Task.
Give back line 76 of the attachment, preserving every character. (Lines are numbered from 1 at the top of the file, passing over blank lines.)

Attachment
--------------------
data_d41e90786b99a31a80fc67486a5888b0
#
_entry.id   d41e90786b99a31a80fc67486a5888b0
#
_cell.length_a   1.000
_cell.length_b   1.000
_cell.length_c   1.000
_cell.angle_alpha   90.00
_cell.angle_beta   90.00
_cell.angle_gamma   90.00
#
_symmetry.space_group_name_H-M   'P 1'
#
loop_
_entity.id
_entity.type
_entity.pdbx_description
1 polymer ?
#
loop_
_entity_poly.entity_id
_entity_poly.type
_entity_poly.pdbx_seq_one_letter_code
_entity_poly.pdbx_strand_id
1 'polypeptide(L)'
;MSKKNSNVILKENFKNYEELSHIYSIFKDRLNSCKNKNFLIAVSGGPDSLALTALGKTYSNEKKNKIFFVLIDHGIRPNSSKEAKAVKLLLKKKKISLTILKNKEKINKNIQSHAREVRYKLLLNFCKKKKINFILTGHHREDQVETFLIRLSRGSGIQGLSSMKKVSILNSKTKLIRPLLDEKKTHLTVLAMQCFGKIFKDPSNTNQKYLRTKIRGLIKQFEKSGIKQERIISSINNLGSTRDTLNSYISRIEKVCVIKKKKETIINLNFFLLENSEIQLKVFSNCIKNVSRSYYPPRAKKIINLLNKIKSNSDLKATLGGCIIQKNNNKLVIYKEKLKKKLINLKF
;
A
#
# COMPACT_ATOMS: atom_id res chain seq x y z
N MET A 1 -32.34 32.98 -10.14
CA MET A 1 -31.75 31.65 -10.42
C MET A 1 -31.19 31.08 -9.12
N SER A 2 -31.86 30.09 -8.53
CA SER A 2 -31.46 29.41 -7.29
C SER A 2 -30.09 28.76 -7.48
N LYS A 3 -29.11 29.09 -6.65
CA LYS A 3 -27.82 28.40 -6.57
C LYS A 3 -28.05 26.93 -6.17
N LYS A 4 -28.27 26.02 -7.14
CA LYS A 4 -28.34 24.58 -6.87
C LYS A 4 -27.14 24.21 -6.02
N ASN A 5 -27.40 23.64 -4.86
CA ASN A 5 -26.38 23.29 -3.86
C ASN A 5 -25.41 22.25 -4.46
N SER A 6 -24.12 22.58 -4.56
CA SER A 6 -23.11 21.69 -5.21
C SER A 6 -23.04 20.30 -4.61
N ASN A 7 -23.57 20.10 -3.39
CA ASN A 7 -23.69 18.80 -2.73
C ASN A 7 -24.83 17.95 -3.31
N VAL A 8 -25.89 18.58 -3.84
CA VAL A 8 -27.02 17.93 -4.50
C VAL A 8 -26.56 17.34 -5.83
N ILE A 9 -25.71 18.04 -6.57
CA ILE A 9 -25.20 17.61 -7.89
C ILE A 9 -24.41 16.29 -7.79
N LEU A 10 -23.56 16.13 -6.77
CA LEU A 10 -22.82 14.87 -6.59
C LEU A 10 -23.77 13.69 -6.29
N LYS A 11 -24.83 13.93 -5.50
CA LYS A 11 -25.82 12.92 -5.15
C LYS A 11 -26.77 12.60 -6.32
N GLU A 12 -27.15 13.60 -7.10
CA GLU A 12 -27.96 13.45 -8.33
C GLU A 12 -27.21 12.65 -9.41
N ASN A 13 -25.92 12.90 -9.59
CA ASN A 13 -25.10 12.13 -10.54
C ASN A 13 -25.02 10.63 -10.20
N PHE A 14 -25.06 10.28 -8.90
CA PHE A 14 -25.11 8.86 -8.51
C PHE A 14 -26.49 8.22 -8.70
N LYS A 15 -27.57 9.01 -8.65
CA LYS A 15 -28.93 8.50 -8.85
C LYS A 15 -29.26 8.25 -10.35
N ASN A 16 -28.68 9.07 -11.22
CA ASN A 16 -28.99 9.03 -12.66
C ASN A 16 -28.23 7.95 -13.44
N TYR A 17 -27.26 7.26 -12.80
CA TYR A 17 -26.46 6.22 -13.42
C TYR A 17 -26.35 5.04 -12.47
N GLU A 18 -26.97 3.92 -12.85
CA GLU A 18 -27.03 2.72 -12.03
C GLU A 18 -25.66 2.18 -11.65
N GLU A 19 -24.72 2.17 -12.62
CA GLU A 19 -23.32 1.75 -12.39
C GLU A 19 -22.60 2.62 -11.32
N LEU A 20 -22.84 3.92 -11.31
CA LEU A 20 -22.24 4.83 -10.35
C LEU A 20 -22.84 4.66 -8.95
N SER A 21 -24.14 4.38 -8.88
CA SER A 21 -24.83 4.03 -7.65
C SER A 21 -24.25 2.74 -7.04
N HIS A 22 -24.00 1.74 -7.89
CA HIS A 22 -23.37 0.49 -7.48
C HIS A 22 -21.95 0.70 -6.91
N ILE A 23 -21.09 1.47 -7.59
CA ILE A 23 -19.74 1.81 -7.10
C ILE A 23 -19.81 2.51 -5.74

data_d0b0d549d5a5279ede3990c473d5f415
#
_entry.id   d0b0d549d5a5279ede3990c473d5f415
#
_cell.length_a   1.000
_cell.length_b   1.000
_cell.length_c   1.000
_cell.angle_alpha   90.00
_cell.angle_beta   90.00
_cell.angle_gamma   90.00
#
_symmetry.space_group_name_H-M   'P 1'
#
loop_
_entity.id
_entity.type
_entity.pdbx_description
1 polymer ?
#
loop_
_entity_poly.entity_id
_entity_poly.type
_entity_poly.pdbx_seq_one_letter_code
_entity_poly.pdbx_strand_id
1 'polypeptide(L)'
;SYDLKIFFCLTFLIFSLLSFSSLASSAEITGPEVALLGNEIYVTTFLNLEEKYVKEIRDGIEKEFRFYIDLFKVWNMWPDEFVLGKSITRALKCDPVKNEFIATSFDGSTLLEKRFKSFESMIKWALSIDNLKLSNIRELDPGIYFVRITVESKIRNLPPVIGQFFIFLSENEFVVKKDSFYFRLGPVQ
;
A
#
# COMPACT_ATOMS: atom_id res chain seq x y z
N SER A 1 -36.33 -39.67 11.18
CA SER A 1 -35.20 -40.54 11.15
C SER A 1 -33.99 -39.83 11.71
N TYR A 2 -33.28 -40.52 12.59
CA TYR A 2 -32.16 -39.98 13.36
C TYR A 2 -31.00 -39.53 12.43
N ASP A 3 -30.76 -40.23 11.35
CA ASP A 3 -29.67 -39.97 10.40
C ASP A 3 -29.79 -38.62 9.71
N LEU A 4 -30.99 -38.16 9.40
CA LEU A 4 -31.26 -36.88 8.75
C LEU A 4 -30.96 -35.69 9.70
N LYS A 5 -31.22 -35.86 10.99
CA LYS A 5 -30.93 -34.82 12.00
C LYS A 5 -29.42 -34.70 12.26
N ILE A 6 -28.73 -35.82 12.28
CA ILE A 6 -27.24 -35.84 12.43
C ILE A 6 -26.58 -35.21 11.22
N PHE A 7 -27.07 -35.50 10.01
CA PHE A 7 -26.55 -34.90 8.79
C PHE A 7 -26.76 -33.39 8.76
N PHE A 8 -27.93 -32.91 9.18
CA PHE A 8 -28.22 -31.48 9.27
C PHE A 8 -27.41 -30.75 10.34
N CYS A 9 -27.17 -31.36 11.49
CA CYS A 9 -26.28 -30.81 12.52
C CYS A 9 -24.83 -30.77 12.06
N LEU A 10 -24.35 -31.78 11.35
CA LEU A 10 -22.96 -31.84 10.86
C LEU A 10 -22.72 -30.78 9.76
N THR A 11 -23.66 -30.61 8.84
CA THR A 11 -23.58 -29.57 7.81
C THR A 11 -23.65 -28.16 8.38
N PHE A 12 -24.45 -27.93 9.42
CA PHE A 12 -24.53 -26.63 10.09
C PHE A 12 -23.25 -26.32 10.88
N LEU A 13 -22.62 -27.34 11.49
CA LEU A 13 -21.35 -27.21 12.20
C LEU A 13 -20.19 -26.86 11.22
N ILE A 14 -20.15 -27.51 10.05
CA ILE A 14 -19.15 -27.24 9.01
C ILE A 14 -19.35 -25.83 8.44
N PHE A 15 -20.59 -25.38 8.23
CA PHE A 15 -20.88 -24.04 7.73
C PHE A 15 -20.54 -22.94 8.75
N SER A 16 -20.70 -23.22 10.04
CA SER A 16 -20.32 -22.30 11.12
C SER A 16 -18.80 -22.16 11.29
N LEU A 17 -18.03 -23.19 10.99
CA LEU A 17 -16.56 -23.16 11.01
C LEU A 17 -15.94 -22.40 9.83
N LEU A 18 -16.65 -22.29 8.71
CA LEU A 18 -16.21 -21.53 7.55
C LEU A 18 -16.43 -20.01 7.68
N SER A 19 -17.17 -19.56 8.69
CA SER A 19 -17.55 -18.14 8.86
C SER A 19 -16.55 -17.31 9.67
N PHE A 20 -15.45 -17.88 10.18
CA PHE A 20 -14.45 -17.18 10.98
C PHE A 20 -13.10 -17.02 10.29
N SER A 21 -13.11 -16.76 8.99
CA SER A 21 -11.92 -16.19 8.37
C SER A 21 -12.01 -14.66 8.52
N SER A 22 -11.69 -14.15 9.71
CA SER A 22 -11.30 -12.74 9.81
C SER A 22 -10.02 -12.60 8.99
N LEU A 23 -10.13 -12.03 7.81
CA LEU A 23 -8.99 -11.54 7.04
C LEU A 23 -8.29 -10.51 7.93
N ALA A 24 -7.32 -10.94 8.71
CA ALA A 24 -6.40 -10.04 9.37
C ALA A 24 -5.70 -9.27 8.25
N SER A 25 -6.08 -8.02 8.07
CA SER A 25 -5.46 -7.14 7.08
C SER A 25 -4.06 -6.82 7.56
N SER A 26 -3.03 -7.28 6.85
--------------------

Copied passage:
N ASN A 16 -28.68 9.07 -11.22